Stress Testing ParticipationsOverview: Participation loans often have characteristics quite different from other loans in the portfolio, and therefor it is useful to be able to stress test those loans separately from others. A recent addition to the Madison Report library makes it easy to stress test participation loans separately from other loans in the portfolio.

There are many factors that make participation loans different from others in the portfolio. They are usually larger loans, participations purchased were originated by another lender and are typically serviced by that lender, and the underwriting standards applied to these loans may be more rigorous than others in the portfolio.

Consequently, when stress testing the portfolio it may be useful to exclude participation loans so that the other loans in the portfolio may be evaluated. Or it may be useful to exclude only participations purchased so that stress tests are applied only to loans that were originated by the client organization.

Finally, while participation loans may have been underwritten with more demanding criteria, they also tend to be larger loans, so that if a problem occurs, the consequences are more pronounced. That being the case, it is useful to be able to select only participation loans, or only participations purchased, or only participations sold and test those loans.

The ability to easily include or exclude participation loans from stress tests provides added value to stress test reporting.

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Find Credit Exposure Weaknesses

Find Credit Exposure Weaknesses

Overview: So you (or your boss) is worried that commercial real estate loans secured by retail property (or maybe strip malls) in a particular market or group of markets is very weak. He/you want to know your exposure to this situation, and whether the condition of the loans is strong or weak. What would you do now to answer this question?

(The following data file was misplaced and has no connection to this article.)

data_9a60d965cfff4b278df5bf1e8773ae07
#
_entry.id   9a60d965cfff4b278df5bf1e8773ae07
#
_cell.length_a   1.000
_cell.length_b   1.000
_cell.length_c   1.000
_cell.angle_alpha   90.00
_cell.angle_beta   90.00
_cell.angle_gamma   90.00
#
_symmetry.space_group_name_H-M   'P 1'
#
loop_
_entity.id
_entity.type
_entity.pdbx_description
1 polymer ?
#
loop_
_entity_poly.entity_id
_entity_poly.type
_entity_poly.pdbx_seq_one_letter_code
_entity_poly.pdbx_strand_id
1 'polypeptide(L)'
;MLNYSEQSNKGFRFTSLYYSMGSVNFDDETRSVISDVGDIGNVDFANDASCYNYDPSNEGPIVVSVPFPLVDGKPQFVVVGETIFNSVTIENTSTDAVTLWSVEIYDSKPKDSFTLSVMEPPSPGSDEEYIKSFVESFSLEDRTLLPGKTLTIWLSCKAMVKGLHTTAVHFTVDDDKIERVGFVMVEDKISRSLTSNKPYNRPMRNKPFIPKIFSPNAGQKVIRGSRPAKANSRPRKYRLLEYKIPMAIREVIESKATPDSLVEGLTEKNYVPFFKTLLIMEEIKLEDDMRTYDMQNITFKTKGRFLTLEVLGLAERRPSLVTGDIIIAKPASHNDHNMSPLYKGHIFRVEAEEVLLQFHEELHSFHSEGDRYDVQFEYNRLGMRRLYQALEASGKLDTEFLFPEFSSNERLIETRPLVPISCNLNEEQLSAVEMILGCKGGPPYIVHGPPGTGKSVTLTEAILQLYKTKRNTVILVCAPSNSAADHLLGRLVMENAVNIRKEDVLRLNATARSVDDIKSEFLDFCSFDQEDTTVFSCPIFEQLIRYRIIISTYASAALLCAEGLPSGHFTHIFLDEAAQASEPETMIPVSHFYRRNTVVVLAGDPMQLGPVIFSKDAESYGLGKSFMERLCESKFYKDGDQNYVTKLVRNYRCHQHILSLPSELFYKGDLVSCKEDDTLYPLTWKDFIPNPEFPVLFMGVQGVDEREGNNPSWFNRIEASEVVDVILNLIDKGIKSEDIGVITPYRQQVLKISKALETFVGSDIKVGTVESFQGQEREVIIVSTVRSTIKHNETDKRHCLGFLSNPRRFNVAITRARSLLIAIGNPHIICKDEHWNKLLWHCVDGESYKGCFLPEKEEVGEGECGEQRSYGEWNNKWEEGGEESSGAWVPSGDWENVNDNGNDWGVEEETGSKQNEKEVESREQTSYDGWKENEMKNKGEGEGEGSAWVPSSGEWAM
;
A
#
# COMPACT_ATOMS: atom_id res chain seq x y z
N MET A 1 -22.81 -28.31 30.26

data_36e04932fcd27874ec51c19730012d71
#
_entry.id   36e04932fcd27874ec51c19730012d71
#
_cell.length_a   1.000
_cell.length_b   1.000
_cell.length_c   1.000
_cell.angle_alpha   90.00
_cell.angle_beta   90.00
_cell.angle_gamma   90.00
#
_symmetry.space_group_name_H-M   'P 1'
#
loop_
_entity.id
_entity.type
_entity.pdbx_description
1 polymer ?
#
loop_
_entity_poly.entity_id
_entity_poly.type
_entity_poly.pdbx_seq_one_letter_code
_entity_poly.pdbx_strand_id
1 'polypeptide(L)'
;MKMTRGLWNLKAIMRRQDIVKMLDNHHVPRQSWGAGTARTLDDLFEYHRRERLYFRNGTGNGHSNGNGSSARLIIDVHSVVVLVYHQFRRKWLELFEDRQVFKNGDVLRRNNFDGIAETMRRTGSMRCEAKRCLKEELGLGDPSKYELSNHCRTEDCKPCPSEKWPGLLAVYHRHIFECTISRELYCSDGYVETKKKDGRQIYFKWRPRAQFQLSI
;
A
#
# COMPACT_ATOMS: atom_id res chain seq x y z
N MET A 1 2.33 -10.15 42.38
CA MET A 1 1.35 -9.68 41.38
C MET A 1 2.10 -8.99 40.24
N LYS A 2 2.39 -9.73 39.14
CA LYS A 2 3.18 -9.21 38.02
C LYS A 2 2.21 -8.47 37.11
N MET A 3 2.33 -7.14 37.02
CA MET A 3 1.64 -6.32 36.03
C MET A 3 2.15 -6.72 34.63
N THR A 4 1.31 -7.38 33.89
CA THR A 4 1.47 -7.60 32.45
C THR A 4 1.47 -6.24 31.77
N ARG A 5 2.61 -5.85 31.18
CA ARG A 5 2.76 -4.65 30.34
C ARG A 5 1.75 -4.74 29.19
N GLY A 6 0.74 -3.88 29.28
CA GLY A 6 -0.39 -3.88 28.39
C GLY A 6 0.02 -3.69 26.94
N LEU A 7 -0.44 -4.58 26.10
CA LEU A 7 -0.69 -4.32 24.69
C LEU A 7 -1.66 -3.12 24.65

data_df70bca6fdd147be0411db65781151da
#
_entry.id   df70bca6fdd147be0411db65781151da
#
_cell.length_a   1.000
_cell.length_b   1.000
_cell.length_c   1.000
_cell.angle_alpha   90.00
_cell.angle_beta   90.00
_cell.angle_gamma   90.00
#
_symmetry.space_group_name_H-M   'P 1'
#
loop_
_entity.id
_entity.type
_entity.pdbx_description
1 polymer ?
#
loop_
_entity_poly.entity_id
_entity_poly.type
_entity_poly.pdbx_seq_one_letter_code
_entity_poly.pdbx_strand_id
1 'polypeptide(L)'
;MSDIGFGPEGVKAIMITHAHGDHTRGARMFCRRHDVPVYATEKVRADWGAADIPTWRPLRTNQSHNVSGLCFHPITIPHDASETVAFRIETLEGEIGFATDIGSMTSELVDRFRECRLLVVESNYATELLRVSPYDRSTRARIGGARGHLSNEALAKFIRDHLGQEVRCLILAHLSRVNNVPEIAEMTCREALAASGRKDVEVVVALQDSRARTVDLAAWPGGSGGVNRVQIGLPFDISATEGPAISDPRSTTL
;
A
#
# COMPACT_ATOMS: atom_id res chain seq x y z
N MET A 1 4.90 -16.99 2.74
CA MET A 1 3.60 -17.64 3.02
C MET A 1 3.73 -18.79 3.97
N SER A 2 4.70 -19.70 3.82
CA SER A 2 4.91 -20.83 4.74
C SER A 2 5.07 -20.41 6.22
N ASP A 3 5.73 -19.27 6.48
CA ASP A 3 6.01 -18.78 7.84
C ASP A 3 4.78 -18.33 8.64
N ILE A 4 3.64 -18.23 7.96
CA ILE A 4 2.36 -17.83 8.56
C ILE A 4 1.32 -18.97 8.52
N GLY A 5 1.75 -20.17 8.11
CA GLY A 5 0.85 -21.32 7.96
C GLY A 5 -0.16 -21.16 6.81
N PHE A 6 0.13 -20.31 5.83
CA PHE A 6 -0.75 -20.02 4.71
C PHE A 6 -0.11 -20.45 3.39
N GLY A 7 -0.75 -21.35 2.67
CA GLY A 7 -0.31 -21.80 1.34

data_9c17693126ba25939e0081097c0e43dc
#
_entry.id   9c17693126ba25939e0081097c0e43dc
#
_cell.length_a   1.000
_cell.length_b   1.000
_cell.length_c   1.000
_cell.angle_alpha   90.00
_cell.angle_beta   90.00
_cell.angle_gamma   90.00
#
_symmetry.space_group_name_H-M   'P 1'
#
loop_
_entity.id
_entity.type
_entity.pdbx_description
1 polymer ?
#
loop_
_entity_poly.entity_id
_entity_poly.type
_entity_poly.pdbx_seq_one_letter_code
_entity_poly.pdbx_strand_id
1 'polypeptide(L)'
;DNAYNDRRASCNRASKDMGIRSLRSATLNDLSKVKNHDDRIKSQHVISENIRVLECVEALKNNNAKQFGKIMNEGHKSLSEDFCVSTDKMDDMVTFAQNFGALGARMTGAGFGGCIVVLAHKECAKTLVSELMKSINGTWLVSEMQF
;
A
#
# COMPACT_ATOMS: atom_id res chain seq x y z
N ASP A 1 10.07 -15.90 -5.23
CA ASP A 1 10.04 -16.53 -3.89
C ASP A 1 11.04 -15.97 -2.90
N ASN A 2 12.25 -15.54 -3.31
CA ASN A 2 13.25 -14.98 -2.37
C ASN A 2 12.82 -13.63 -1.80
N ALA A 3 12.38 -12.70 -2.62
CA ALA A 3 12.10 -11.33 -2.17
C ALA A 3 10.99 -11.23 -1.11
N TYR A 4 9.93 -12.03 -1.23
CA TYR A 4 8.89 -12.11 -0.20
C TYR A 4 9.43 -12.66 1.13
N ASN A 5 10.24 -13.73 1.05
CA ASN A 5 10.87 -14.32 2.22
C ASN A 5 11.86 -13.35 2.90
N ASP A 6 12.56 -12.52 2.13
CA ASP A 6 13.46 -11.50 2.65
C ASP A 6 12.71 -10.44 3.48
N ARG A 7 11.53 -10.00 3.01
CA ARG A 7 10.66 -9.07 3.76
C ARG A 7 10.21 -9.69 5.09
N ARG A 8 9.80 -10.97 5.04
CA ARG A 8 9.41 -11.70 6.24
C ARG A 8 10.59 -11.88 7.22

We are told that many organizations would require several hours or perhaps a couple of days for an analyst to get the information. With the Madison System, the answer is found in seconds.

What you would so is go to the portfolio filter page and select the collateral types that are of concern, and select the geographic markets or cities or states or regions or (if you must!) zip codes that are of concern. This will immediately filter the portfolio to the subset of loans that are collateralized by the respective properties in the respective markets.

You can then call up any report in the Madison System and it will display information about these loans. One report, for example, will list the loans� current balance, current exposure, as well as the loan rating, LTV, DSCR, occupancy, and inspection rating for these loans and properties. With this information at hand, you can immediately determine whether this is an exposure to be concerned with or not.

You can do this kind of exposure analysis based on virtually every appropriate variable in the System in seconds, not hours or days. And the reports that are produced are presentation ready, all set to give to the Board or Management Committee.

Another Variation – Find Loans with Weak LTVs or DSCRs

You may also want to see all the loans in the portfolio with ratings worse than �X� an LTV worse than �Y� and/or a DSCR worse than �Z.� Apple would say they have an app for that. We say we have a report for that, so you can get the list of loans in seconds in a presentation ready report including graphics.

Yet Another Variation – Find Tenant Exposures

You are concerned about tenants in a particular set of industries and want to find out how many loans are secured by collateral where these tenants occupy more than �X� percent of the building and the lease expires in �Y� months. We have a report for that too. Get your results in seconds in a presentation ready report.

OK, Just One More – Find Loans with Advere Loan Ratings

Want to see loans with a recent loan rating that is worse than the prior rating? You guessed it, the Madison System has a presentation ready report for that too.